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Arianespace Vega launch failure due to swapped cable connection

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mbeels

Yes balsa
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Ouch! That's a big oops.
 

Cl(VII)

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That is gonna be a tough one to spin as a positive on the year end performance review...."identified key flaw allowing for the improper connection of cables that could result in vehicle loss due to lack of redundant safety system."
 

cvanc

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Isn't this what happened on the second stage of Apollo 6, when a healthy engine was shut down inadvertently? A bit of cross-wiring?
 

mbeels

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Isn't this what happened on the second stage of Apollo 6, when a healthy engine was shut down inadvertently? A bit of cross-wiring?
Yes, I was trying to remember that one, I think you're right. Some sensor or signal cable got crossed over to the wrong motor.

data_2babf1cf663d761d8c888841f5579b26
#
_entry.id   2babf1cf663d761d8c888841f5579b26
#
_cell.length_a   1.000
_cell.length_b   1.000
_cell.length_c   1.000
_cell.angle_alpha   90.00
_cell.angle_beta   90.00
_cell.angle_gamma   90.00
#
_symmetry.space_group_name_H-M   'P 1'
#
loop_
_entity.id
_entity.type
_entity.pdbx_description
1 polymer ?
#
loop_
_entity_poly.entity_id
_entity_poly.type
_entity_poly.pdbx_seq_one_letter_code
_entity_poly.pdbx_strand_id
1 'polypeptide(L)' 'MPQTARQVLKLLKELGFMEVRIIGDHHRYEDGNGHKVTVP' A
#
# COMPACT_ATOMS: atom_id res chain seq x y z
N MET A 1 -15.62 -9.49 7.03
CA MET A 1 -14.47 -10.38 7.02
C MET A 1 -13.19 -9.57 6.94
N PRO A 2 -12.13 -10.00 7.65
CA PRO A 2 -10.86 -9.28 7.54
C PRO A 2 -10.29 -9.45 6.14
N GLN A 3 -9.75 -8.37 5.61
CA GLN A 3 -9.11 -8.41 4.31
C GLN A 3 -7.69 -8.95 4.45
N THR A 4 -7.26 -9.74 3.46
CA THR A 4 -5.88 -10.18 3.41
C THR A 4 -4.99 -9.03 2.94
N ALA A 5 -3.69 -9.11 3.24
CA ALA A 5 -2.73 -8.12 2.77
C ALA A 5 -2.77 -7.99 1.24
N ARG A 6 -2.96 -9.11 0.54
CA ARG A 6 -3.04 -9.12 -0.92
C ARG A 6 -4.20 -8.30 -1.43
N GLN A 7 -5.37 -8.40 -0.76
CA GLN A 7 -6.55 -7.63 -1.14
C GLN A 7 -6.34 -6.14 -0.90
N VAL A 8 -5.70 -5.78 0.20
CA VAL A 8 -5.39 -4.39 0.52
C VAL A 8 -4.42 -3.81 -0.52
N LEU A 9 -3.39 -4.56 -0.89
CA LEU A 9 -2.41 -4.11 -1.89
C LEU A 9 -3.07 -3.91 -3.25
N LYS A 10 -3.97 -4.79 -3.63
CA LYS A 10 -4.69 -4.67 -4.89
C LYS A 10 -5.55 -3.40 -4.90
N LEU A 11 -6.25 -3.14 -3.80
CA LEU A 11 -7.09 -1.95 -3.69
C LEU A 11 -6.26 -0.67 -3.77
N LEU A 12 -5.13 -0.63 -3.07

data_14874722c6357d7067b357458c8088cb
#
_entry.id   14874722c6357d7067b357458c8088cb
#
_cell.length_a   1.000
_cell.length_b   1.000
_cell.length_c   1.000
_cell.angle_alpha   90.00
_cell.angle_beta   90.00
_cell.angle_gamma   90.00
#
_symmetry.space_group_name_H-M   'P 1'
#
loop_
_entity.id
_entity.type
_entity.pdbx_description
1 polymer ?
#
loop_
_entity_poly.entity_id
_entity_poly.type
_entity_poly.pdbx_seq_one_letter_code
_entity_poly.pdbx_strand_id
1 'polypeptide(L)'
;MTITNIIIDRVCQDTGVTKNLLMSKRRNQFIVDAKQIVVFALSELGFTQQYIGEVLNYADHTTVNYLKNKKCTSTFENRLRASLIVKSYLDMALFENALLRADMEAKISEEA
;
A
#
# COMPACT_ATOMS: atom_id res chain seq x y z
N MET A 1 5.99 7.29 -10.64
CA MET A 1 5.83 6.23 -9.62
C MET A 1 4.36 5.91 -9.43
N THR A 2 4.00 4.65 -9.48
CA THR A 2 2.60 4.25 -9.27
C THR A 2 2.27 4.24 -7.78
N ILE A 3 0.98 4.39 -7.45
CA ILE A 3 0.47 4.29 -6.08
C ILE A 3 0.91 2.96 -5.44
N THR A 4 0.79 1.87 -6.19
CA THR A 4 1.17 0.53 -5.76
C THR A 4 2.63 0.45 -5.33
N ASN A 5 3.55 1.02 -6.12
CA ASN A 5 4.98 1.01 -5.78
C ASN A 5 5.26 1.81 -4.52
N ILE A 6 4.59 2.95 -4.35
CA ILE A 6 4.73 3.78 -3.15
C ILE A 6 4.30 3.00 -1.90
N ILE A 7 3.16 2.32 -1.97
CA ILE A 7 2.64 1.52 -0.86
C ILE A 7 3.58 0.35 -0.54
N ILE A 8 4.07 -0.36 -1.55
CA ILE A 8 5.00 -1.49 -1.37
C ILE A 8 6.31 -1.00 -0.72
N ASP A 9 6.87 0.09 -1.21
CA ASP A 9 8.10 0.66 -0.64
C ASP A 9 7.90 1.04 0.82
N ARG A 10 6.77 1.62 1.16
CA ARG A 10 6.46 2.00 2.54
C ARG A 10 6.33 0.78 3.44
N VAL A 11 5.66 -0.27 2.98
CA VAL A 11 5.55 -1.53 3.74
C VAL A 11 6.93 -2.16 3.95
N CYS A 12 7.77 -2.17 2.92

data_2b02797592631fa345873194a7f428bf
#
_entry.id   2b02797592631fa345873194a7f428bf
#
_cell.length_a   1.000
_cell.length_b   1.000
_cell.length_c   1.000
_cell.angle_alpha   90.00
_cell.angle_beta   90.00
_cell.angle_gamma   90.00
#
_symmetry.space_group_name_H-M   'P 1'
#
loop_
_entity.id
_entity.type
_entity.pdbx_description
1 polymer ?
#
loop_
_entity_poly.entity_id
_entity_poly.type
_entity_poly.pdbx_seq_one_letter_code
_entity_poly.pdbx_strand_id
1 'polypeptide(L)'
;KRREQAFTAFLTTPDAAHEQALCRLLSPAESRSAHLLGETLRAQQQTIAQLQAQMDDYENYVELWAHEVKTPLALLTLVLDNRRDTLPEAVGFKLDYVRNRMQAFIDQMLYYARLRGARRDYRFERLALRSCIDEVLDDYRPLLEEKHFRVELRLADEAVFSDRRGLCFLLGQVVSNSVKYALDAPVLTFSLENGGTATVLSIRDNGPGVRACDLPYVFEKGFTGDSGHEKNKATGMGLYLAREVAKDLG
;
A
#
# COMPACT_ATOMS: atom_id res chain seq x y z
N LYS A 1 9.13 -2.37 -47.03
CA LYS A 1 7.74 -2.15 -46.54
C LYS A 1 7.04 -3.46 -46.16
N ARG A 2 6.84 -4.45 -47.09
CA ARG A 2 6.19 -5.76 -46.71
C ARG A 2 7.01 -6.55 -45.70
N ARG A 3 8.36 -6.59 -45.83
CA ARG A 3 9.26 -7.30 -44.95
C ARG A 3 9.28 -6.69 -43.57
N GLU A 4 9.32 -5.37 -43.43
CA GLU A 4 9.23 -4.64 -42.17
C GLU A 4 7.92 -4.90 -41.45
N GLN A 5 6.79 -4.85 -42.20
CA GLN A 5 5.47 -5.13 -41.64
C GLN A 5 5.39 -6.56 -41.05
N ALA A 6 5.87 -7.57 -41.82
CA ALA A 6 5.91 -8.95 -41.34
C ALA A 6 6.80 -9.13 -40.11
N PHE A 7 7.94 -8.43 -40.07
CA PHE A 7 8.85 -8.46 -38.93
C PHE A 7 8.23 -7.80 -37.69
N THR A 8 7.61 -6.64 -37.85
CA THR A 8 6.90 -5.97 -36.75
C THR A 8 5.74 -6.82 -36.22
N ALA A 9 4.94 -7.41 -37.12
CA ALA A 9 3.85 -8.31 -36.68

Charles_McG

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I know not all rocket motors get full up tests on the stand prior to flight, Some have one-time use parts, so they test a fraction of the production run.

But testing the TVC seems straightforward. Do you think at some point they powered it up and commanded a simple 'up-down-left-right' motion and saw that it moved - but didn't catch that one axis was the wrong way?
 

boatgeek

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I know not all rocket motors get full up tests on the stand prior to flight, Some have one-time use parts, so they test a fraction of the production run.

But testing the TVC seems straightforward. Do you think at some point they powered it up and commanded a simple 'up-down-left-right' motion and saw that it moved - but didn't catch that one axis was the wrong way?
You would think* that testing TVC function would be a key part of the QC process. It probably will be now!

* "You would think..." is the official motto of 2020.
 

Peartree

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Two vehicle failures in the last three launches. It's going to get hard to sell these rides or get insurance for them.
 

Woody's Workshop

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I do see a positive coming out of this.
Wiring connections will be dummy proofed (which seems odd they were not in this day and age of electronics) , and more robust systems check will undoubtedly be preformed.